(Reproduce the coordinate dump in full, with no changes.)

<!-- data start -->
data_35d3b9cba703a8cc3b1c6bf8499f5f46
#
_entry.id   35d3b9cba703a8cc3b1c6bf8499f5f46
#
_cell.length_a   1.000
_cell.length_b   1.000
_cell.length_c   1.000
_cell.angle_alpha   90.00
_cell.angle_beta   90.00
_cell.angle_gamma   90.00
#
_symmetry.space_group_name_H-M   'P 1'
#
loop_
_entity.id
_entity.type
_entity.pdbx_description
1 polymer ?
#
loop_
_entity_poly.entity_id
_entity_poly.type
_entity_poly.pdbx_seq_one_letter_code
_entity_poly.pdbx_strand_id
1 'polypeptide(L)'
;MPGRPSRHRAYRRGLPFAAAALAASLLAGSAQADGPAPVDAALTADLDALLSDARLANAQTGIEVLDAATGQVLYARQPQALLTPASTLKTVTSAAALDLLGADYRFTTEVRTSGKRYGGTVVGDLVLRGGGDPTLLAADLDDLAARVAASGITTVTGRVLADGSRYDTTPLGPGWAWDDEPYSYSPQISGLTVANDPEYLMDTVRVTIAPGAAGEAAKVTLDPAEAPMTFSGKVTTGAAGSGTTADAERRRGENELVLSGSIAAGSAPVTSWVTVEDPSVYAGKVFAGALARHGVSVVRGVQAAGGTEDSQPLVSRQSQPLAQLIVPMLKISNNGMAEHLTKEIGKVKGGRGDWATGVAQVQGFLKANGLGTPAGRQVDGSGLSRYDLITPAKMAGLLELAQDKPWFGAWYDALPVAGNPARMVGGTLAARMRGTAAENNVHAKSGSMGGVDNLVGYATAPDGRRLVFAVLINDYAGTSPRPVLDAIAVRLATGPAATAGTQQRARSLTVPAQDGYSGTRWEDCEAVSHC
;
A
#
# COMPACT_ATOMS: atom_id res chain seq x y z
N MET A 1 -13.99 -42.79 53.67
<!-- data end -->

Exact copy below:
data_35d3b9cba703a8cc3b1c6bf8499f5f46
#
_entry.id   35d3b9cba703a8cc3b1c6bf8499f5f46
#
_cell.length_a   1.000
_cell.length_b   1.000
_cell.length_c   1.000
_cell.angle_alpha   90.00
_cell.angle_beta   90.00
_cell.angle_gamma   90.00
#
_symmetry.space_group_name_H-M   'P 1'
#
loop_
_entity.id
_entity.type
_entity.pdbx_description
1 polymer ?
#
loop_
_entity_poly.entity_id
_entity_poly.type
_entity_poly.pdbx_seq_one_letter_code
_entity_poly.pdbx_strand_id
1 'polypeptide(L)'
;MPGRPSRHRAYRRGLPFAAAALAASLLAGSAQADGPAPVDAALTADLDALLSDARLANAQTGIEVLDAATGQVLYARQPQALLTPASTLKTVTSAAALDLLGADYRFTTEVRTSGKRYGGTVVGDLVLRGGGDPTLLAADLDDLAARVAASGITTVTGRVLADGSRYDTTPLGPGWAWDDEPYSYSPQISGLTVANDPEYLMDTVRVTIAPGAAGEAAKVTLDPAEAPMTFSGKVTTGAAGSGTTADAERRRGENELVLSGSIAAGSAPVTSWVTVEDPSVYAGKVFAGALARHGVSVVRGVQAAGGTEDSQPLVSRQSQPLAQLIVPMLKISNNGMAEHLTKEIGKVKGGRGDWATGVAQVQGFLKANGLGTPAGRQVDGSGLSRYDLITPAKMAGLLELAQDKPWFGAWYDALPVAGNPARMVGGTLAARMRGTAAENNVHAKSGSMGGVDNLVGYATAPDGRRLVFAVLINDYAGTSPRPVLDAIAVRLATGPAATAGTQQRARSLTVPAQDGYSGTRWEDCEAVSHC
;
A
#
# COMPACT_ATOMS: atom_id res chain seq x y z
N MET A 1 -13.99 -42.79 53.67